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The implied license to approach a home and conduct a “knock and talk” is time sensitive and the police violated the Fourth Amendment when they trespassed on the defendants’ property in the predawn hours with the intent to gather information

In People v. Frederick, the Michigan Supreme Court considered two cases, People v. Frederick and People v. Van Doorne, which raised a common question: whether a “knock and talk” by police conducted during the predawn hours violated the Fourth Amendment.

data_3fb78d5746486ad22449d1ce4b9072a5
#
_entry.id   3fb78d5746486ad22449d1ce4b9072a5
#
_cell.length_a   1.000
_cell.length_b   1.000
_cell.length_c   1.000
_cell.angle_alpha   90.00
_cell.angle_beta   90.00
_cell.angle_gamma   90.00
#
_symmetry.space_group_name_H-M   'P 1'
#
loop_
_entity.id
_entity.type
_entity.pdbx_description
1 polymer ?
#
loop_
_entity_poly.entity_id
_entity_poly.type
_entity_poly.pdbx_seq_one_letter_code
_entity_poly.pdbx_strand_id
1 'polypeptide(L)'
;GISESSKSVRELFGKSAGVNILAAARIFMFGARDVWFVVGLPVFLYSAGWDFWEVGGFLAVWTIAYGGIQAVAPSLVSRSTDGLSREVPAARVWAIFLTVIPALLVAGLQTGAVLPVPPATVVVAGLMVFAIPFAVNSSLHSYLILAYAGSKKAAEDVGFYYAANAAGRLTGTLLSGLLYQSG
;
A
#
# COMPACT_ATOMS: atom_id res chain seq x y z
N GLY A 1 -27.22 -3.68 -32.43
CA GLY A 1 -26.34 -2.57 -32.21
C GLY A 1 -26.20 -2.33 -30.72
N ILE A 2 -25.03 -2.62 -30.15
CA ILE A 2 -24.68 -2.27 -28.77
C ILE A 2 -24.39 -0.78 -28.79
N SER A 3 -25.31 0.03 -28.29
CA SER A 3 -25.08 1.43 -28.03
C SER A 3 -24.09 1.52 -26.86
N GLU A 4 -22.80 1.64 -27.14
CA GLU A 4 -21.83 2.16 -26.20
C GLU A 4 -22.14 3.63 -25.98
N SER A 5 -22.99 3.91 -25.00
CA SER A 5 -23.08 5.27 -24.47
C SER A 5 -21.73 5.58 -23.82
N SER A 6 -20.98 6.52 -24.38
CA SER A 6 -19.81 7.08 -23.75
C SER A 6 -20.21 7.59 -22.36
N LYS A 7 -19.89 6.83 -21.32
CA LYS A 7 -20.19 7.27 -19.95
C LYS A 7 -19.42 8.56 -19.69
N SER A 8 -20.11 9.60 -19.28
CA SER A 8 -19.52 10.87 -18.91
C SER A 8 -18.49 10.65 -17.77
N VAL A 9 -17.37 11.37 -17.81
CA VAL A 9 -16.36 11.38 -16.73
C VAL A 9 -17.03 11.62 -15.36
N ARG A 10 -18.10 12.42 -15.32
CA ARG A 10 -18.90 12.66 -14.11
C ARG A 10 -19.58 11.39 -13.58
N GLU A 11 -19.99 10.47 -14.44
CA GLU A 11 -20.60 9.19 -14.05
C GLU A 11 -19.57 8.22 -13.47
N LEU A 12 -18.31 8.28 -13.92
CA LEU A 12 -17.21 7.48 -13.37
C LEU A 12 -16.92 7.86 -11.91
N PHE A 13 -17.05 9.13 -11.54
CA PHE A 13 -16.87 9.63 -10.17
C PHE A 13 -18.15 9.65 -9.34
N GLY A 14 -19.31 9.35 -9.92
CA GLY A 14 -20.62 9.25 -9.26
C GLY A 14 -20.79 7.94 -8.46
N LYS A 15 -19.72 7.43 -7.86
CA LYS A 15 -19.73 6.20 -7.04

The names of defendants Frederick and Van Doorne came up during a criminal investigation involving marihuana butter. Rather than waiting until daytime or seeking a search warrant, the police decided to make unscheduled visits to each of the defendants’ homes to conduct a “knock and talk.” The police knocked on Frederick’s door around 4 a.m. and later knocked on Van Doorne’s door around 5:30 a.m.. At both homes, everyone appeared to be asleep when the police approached and all of the occupants were surprised and alarmed by the early morning contact by police. After being advised of the nature of the investigation and being advised of their Miranda rights, both defendants consented to a search of their respective homes where marihuana butter and other marihuana products were recovered.

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